At the risk of getting into the hang of e-mailing all of you all the damn time while on holiday, I though I'd share a list of events or observations from the first few days of my European Excursion.
The ceiling, arches and pillars of the Basilique du Sacré-Cæur in Paris are basically a cross between the ones in the Natural History Museum in London and the ones in Kings Chapel (link)
On the subject of the Natural History Museum, the French, having a flair for flair, have about 5, all together in one big park. I visited the spectacularly named "Grande Galerie de l'Évolution"; it rocks. I bought a book, with lots of pretty pictures, if anyone wants to look at it when I get back.
Sleeper trains are great. You get to sleep; a 12 hour train trip is far less of a hassle when it is 8 in the evening until 8 in the morning, and you get to stay in bed for it.
They made the first one by taking a slab of chocolate, crushing it up, and then steaming espresso directly into it. The second one was more complicated, but involved cream and Malibu (this was about 7am). All in all, it was the most amazing and most inappropriate breakfast I've ever had.
After that, it occurred to us that it was very silly to pick the coffees randomly, instead of just saying "uno cappuccino e uno espresso". Turns out that the concept of a toastie is pretty popular here too.
Anyway, hope all is well elsewhere.
-- This e-mail was sent by Luke on Holiday. To be removed from this list, please reply using a closed form for the nth prime in the subject line. --
I have exactly 56 seconds left to type this.
Anyone who sends me an address will get a postcard sent TO THAT ADDRESS.
P.S. Note; Because I have run out of internt. I'm not dying. CALL OFF THE ARMY NOW.
Some observations on Italian culture:
They use bidets. Bidets are officially the greatest thing ever. I'm not entirely sure how I'm going to go back to not using them.
Italian men do not wear underwear, unless the underwear is Calvin Klein underwear, costing around 25 quid a hit. A bit of background: I need new clothes, and as a result I decided to take NO changes of clothes, and buy everything I needed in Italy. Thus, the lack of affordable underwear is becoming somewhat of an issue. I managed to find and buy something that cost £15; some sort of weird boxer shorts things that go down to my KNEES. They are GREAT.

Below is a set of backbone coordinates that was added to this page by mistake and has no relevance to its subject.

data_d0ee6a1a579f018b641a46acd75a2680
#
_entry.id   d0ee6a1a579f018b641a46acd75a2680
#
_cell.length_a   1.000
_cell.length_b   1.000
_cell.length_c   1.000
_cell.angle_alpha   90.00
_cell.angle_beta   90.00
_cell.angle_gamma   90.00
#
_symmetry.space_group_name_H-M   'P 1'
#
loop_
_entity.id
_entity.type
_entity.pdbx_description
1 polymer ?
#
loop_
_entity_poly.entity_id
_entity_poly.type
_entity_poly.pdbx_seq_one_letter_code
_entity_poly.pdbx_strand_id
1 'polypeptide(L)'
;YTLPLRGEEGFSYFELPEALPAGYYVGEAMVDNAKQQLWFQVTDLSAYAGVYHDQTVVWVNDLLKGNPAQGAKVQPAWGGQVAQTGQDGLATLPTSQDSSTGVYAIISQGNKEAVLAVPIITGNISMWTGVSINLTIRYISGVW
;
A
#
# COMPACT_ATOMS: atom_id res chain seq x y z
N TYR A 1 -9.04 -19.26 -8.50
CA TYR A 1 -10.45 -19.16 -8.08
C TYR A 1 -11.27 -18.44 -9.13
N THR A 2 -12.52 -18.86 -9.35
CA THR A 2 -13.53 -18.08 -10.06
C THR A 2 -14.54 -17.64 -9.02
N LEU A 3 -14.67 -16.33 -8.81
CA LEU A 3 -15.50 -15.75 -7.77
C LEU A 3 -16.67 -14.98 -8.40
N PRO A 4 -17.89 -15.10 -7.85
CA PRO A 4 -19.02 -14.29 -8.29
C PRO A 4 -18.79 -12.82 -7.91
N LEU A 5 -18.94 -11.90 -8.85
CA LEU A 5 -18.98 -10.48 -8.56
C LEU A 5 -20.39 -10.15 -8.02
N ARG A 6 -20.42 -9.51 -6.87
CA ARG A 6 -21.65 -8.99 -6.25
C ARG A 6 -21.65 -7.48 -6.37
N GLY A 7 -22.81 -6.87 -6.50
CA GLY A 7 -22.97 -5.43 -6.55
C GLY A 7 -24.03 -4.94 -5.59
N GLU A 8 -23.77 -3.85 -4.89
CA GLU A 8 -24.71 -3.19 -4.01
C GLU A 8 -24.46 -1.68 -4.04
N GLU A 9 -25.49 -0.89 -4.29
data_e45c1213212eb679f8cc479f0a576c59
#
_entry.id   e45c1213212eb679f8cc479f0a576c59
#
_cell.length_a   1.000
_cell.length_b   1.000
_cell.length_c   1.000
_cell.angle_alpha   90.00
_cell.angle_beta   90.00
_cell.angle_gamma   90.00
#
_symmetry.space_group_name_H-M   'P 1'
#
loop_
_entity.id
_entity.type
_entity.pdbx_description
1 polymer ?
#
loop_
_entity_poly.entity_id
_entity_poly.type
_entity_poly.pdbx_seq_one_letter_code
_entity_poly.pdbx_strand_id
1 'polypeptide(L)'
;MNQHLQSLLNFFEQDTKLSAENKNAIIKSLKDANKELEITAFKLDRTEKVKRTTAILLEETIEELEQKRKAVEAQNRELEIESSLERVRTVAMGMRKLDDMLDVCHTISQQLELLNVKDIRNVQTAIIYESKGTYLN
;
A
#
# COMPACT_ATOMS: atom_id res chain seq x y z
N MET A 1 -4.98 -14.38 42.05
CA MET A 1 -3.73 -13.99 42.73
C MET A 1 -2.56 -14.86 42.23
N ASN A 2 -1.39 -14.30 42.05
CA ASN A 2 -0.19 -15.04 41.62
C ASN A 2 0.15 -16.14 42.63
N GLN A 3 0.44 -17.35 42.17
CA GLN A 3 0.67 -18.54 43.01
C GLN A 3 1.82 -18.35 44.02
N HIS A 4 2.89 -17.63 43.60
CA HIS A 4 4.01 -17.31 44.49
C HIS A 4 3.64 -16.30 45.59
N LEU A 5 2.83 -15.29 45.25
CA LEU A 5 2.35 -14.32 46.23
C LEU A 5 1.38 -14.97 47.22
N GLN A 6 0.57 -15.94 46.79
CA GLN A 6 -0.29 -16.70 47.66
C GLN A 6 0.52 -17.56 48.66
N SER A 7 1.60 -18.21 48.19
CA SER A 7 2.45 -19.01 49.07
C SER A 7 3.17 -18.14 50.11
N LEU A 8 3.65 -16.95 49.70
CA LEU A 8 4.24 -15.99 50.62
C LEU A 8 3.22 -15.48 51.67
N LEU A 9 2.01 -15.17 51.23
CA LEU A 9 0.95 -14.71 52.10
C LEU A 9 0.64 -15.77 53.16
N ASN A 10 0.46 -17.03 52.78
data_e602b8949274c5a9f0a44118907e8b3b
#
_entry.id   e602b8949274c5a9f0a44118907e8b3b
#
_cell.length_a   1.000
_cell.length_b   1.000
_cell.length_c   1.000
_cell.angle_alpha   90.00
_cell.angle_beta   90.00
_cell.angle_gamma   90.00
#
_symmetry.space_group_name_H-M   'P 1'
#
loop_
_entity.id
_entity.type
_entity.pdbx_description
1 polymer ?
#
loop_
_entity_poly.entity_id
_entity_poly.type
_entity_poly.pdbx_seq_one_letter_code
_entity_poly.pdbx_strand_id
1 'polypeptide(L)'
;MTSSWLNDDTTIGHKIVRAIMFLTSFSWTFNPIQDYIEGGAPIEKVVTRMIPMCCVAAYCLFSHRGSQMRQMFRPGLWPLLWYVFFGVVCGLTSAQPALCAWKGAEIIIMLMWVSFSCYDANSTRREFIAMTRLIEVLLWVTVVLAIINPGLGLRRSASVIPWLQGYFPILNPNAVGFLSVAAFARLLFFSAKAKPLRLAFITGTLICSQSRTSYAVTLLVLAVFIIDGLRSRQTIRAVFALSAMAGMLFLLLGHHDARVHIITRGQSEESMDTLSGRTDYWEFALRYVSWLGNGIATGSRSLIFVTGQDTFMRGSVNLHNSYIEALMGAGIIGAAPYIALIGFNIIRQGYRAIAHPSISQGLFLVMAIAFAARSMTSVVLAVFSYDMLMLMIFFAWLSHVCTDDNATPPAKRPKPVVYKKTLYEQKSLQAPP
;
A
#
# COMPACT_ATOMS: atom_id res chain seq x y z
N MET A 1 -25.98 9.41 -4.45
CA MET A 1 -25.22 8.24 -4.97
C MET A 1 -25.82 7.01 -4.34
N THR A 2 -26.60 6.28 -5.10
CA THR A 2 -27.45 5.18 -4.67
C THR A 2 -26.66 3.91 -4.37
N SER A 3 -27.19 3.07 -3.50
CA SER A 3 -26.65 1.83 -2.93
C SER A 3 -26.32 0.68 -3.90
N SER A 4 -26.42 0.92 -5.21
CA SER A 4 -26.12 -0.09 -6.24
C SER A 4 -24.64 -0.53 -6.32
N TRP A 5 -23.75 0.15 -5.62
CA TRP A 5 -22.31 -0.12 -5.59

Today, I saw a big statue of Gautama Buddha, sitting in front of a massive ball of energy-efficient light bulbs, 6 meters across and all lit up. I think he'd approve.
Italians, for obvious reasons, love their big detailed pictures of hell (which I suppose explains the Dante love). I was in the Santa Maria del Fiore, which has a big fuck-off picture of The Last Judgement on the wall. I saw it, and now by the power of the Wikimedia Foundation, so can you!
In other news, here is a conversation between me and my mum in a restaurant
Mum: Italian men are so good looking! Look at man there, he has kids, and
he is beautiful!
Me: Yeah, they say that you go to France for the women and Italy for the men.
Mum: Scandinavia also has very attractive women
Me: And men.
Mum: No, I think Scandinavian men aren't very good looking.
Me: So do you think that guy there is better looking than dad.
Mum: Well, they are different, aren't they? That guy is good looking in an Italian way, and your dad is good looking in a Scandinavian way.
Anyway, I have exactly half an hour in which to read the Internet, so I must away. People e-mail me with news of what is happening in your boring-by-comparison lives.
Lots of love all,
-- This e-mail was sent from Luke on Holiday. To be removed please reply to this e-mail, including a 3500-word essay on the subject "Was the Renaissance view of Classical Culture at best an anachronism and at worst a fairy tale?" in the subject line --
Good day all,
So, today I did the whole Catholic thing. By which I do of course mean sightseeing around Vatican City, not, say [Questo rant é stato censurato per ordine del papa] or other such acts.
The first stop, of course, was the visit the Marianum, the Pontifical school of Mariology (publishers of that most famous of Mariological Journals, "Mariology"). It lies in the most ancient Trastevere, the 13th Region of Rome (the fancy-pants area where our hotel is). While there, I learned that the Marianum is the world leader in Mary Studies, teaches a well respected two-year Master of Theology in Mariology, and also has more than its fair share of experts in the field of Virgin Studies. Exciting stuff.
We went around the parks of Gianicolo (the second largest hill in Rome, but not one of the Seven Hills of Rome, being that it was South of the Tevere and belonged to those dirty Etruscans (woo classics lesson)). It is full of big monuments with no indication of what they are other than big Latin inscriptions. It took me a long time to figure out, since my only method of translating Latin is to connect each word to the linnaean name of an animal or plant, and hope that something about that animal gives away the original meaning. "Ah yes, the Fountain of the Lion Father Acorn, sounds good to me".